to do nothing until we were able to verify that the car was 'as described' by the seller.?Even though our client had already won the car on eBay,
www.AutomobileInspections.com were able to get someone to inspect the car at
very short notice. In fact before the 72 hours window was up, they had checked the car out for him and had the completed 6-page report long with accompanying photos in his hands, so he was
certain of what he was getting for his money. Still, as the clock ticked on, we continued to look out for
our client - and as his representative we set about drafting a purchase agreement
ensuring that we asked the seller to send us a copy of the title as proof of ownership before
we sent a deposit. Well guess what.. He didn't have the title - the bank did! He
was hoping someone would give him the money for the car up front so he could pay
off the loan on his car and get the title. We didn't think so - it wasn't our
client's obligation to pay off this seller's debts. With no title in his
possession, he was in no position to make demands. We began calling the shots
from there on out to ensure our client was protected.
Imagine this scenario, our
client wires the money to the seller (who was financially strapped for cash) and he simply takes off without paying off his loan to the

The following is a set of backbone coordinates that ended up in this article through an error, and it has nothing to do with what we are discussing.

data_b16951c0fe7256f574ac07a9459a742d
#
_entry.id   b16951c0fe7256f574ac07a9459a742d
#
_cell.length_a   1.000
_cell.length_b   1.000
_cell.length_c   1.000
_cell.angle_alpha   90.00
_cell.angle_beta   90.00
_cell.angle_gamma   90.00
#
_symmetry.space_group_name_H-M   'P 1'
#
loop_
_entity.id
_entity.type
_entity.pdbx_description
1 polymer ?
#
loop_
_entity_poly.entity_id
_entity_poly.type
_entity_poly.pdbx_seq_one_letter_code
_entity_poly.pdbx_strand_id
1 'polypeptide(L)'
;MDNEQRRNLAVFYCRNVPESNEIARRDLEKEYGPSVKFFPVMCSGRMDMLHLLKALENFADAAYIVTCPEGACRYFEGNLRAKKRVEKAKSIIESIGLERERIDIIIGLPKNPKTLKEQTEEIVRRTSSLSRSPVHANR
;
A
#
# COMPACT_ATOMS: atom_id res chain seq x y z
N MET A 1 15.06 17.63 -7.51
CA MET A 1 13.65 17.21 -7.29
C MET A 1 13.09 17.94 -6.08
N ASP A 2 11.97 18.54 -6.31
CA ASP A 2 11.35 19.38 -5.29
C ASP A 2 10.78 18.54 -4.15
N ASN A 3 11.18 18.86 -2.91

bank.?Even if the car may be on its way to you, if the bank didn't get paid -
you don't get the title, you don't own the car.?SO make SURE you (or your
representative) see the ACTUAL title (not a copy) BEFORE you ever send a seller
a penny for the car.
Another story I can relate
is of folks who advertise and sell cars that they never owned, doing a bunk with the money trusting/foolish buyers have sent them. One
instance was about a guy in Pennsylvania
who went to see a Jaguar XKE Coupe that a neighbor was selling for $20,000. He
took many photos, asked lots of questions and asked to see the title which he got
the owner to give him a copy of.?This guy then began advertising the car for
sale in major international classic car publications (the type he knew his